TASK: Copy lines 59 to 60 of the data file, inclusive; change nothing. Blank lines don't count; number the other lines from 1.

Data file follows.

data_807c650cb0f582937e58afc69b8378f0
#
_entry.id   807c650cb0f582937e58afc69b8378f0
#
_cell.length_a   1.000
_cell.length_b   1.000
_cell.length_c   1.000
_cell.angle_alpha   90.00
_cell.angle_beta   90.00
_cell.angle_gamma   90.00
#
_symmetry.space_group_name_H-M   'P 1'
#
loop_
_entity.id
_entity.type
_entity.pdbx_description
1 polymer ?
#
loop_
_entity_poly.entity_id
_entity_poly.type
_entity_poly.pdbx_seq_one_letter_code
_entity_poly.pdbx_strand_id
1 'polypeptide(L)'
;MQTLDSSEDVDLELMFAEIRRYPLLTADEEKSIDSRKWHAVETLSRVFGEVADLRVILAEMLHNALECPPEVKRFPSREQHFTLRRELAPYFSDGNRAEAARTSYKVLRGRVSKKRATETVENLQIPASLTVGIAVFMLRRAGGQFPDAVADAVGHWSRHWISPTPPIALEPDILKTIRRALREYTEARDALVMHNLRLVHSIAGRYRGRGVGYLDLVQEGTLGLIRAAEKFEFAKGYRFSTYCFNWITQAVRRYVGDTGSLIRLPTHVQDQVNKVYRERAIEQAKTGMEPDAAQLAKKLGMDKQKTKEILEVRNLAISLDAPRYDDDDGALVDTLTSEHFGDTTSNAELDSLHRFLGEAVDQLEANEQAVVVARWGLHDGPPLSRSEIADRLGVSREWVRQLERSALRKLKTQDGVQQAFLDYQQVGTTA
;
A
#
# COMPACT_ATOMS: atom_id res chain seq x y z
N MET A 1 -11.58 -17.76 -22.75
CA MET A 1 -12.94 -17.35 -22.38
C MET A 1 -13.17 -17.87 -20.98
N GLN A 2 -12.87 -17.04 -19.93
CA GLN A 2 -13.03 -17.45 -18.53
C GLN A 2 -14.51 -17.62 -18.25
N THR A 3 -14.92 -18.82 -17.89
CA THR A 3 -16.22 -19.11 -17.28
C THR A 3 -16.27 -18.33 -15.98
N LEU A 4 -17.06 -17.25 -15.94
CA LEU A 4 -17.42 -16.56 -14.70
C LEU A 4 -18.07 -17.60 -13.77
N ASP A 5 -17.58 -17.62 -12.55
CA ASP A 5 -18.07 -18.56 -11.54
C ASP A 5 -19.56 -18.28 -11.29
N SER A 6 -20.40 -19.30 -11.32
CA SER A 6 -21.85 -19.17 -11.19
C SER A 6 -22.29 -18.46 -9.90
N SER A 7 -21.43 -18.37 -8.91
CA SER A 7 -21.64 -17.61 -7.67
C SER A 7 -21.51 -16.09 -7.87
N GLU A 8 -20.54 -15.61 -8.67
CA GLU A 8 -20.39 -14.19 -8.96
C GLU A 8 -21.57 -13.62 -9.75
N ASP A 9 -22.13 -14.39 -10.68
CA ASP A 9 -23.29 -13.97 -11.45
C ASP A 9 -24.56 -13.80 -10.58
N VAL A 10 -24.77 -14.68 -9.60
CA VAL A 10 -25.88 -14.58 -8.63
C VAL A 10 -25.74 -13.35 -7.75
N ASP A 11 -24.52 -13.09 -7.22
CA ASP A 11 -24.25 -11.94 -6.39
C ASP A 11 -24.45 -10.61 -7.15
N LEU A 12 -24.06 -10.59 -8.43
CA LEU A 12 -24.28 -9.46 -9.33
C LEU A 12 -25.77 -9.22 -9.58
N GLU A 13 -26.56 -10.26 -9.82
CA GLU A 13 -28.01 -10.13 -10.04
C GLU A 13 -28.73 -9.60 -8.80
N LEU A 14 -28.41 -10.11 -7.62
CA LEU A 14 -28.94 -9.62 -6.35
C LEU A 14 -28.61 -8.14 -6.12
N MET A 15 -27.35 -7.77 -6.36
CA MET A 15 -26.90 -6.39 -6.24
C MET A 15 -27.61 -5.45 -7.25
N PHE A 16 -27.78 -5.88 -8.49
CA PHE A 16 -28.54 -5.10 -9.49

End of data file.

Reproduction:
CA VAL A 10 -25.88 -14.58 -8.63
C VAL A 10 -25.74 -13.35 -7.75